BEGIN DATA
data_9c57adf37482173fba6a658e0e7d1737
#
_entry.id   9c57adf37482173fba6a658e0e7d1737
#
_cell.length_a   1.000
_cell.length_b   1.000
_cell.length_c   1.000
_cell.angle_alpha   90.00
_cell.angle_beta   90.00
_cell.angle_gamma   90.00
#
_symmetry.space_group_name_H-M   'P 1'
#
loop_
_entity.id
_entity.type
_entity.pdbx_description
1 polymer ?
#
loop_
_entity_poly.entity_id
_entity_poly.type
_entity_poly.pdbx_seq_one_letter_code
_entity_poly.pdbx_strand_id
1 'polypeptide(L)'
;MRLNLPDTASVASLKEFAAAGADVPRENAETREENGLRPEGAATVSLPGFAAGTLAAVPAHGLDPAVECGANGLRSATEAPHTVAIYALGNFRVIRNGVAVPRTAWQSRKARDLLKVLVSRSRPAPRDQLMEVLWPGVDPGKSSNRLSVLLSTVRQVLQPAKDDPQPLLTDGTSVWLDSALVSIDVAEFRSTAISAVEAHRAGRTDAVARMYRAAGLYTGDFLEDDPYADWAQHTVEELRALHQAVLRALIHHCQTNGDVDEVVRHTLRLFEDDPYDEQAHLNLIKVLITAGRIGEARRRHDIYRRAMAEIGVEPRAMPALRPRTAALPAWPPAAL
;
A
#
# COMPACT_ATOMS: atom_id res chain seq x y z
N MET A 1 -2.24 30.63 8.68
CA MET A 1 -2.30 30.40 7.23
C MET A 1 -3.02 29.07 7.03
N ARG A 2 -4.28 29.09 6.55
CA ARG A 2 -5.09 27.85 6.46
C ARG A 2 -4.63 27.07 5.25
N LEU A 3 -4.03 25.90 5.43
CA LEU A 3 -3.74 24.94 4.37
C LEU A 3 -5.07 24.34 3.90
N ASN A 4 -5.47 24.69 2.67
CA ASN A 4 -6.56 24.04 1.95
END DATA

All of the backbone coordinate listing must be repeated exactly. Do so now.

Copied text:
data_9c57adf37482173fba6a658e0e7d1737
#
_entry.id   9c57adf37482173fba6a658e0e7d1737
#
_cell.length_a   1.000
_cell.length_b   1.000
_cell.length_c   1.000
_cell.angle_alpha   90.00
_cell.angle_beta   90.00
_cell.angle_gamma   90.00
#
_symmetry.space_group_name_H-M   'P 1'
#
loop_
_entity.id
_entity.type
_entity.pdbx_description
1 polymer ?
#
loop_
_entity_poly.entity_id
_entity_poly.type
_entity_poly.pdbx_seq_one_letter_code
_entity_poly.pdbx_strand_id
1 'polypeptide(L)'
;MRLNLPDTASVASLKEFAAAGADVPRENAETREENGLRPEGAATVSLPGFAAGTLAAVPAHGLDPAVECGANGLRSATEAPHTVAIYALGNFRVIRNGVAVPRTAWQSRKARDLLKVLVSRSRPAPRDQLMEVLWPGVDPGKSSNRLSVLLSTVRQVLQPAKDDPQPLLTDGTSVWLDSALVSIDVAEFRSTAISAVEAHRAGRTDAVARMYRAAGLYTGDFLEDDPYADWAQHTVEELRALHQAVLRALIHHCQTNGDVDEVVRHTLRLFEDDPYDEQAHLNLIKVLITAGRIGEARRRHDIYRRAMAEIGVEPRAMPALRPRTAALPAWPPAAL
;
A
#
# COMPACT_ATOMS: atom_id res chain seq x y z
N MET A 1 -2.24 30.63 8.68
CA MET A 1 -2.30 30.40 7.23
C MET A 1 -3.02 29.07 7.03
N ARG A 2 -4.28 29.09 6.55
CA ARG A 2 -5.09 27.85 6.46
C ARG A 2 -4.63 27.07 5.25
N LEU A 3 -4.03 25.90 5.43
CA LEU A 3 -3.74 24.94 4.37
C LEU A 3 -5.07 24.34 3.90
N ASN A 4 -5.47 24.69 2.67
CA ASN A 4 -6.56 24.04 1.95